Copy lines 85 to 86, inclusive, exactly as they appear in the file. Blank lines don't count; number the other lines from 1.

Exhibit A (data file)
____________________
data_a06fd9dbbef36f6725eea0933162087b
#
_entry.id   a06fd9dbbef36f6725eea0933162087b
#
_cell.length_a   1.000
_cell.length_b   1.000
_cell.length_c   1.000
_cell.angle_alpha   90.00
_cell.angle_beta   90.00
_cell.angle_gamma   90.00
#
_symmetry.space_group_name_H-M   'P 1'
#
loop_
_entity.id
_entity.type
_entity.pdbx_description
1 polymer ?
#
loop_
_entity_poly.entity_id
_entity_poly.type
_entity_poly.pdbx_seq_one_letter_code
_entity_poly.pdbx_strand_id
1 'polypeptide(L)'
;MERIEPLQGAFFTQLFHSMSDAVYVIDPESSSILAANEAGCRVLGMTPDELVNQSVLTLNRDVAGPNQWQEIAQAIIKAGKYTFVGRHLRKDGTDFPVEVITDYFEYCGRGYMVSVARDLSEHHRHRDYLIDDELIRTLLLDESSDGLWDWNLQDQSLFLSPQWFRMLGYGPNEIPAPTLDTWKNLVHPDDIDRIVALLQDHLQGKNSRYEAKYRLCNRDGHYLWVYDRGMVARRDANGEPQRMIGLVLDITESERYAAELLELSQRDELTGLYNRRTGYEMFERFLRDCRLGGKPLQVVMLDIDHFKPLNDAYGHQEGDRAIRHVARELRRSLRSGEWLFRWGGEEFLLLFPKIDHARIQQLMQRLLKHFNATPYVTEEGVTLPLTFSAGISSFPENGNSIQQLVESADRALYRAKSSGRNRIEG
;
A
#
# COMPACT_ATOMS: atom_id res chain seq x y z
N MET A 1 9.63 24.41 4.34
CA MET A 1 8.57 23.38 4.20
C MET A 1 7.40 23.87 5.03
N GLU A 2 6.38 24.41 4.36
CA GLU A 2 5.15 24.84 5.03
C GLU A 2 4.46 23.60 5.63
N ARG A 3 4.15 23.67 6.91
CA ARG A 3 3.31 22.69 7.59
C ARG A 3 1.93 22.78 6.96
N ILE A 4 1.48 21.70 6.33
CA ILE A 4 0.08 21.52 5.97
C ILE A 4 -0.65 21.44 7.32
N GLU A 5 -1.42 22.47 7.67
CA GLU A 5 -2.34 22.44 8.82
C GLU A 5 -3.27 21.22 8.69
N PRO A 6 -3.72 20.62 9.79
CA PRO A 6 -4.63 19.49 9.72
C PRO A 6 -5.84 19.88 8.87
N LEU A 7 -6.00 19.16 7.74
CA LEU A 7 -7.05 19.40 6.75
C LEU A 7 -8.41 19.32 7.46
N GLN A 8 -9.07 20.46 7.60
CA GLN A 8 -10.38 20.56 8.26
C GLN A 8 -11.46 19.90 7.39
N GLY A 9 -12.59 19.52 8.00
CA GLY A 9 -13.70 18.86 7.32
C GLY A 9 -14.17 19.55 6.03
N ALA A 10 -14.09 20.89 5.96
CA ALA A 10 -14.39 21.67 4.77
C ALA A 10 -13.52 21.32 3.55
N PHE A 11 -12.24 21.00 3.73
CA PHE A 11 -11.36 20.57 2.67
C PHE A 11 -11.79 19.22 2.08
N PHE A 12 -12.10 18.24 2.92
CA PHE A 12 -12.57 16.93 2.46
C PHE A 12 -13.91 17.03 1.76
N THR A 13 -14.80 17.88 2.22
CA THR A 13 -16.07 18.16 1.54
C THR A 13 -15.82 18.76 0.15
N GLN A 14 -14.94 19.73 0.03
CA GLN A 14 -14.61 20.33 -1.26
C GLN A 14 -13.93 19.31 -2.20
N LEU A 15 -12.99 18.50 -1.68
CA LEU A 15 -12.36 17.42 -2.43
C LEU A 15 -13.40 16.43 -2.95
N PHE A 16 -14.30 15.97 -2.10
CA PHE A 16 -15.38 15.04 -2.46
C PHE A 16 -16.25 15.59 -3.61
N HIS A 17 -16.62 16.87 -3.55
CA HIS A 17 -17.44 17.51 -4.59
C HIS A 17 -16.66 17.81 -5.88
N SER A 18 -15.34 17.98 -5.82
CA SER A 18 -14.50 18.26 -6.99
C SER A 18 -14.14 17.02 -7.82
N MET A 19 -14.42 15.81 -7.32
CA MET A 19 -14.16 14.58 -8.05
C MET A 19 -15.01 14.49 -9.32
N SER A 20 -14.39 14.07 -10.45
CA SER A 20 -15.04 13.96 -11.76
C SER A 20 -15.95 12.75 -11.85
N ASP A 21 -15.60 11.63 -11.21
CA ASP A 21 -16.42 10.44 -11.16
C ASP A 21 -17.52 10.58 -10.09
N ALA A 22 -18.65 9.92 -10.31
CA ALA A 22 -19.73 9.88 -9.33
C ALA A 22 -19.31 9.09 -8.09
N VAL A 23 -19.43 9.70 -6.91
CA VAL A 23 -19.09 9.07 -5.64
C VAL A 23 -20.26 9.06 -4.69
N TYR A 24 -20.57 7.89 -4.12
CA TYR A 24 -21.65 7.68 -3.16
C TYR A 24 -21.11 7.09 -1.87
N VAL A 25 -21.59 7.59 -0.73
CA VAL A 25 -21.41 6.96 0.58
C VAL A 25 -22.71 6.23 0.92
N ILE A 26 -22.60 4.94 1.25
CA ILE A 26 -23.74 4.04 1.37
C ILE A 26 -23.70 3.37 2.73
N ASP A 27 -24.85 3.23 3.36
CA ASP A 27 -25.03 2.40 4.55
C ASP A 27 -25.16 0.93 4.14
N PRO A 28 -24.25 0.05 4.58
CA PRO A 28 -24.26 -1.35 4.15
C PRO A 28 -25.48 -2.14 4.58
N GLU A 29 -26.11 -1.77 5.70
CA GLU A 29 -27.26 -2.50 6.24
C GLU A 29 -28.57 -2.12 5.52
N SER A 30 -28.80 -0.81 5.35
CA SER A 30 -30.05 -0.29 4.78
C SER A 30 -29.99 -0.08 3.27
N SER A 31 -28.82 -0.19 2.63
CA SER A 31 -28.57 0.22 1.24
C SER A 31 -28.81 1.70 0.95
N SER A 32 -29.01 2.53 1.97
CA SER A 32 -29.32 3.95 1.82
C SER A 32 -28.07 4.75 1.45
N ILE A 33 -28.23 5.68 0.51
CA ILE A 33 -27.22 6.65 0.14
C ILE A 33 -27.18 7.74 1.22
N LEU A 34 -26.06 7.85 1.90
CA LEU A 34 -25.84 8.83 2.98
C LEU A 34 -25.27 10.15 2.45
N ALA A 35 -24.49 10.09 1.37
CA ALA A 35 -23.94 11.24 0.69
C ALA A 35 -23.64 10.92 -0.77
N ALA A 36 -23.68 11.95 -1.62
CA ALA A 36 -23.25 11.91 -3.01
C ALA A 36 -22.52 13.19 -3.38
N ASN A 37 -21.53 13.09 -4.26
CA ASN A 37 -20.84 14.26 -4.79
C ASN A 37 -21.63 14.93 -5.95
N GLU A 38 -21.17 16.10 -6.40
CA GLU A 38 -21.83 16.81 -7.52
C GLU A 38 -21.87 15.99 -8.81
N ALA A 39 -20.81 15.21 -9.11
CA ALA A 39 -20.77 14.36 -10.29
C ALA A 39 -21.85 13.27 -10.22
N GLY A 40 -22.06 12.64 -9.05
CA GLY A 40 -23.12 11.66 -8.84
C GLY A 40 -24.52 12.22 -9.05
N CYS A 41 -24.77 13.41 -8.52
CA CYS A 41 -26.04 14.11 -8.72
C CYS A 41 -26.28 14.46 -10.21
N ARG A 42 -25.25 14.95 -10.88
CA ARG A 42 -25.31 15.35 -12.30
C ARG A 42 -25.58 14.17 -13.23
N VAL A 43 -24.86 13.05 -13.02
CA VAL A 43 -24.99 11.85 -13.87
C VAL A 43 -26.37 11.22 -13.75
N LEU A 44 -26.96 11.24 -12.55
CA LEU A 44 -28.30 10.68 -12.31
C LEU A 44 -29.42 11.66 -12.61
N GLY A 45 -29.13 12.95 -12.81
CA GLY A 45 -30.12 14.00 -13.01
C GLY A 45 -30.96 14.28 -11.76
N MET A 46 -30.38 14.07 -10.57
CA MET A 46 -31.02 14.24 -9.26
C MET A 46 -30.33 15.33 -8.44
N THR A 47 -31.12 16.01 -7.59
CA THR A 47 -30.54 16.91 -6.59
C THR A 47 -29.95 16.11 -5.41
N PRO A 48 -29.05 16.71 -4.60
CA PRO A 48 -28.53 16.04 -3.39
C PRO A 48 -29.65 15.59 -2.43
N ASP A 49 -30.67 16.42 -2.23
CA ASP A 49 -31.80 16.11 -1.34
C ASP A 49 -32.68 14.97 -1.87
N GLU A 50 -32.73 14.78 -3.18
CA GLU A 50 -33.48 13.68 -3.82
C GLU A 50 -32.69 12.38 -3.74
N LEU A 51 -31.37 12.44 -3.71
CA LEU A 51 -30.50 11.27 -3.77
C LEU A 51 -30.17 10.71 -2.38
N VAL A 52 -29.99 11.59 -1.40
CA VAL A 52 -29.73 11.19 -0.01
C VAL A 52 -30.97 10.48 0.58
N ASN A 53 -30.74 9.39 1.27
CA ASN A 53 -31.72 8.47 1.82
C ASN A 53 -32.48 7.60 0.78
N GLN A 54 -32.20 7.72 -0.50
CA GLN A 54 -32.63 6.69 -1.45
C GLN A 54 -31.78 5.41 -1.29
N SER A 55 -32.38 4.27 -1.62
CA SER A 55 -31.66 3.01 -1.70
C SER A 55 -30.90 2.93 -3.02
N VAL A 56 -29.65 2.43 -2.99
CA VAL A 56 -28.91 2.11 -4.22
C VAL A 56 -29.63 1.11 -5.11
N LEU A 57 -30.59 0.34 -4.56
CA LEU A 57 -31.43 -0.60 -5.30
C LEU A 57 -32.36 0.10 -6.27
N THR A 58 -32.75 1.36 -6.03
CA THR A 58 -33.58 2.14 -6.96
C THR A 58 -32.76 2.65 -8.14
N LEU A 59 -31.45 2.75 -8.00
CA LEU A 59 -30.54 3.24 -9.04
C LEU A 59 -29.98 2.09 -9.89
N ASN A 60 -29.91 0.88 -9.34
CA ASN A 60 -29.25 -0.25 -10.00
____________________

N MET A 19 -14.42 15.81 -7.32
CA MET A 19 -14.16 14.58 -8.05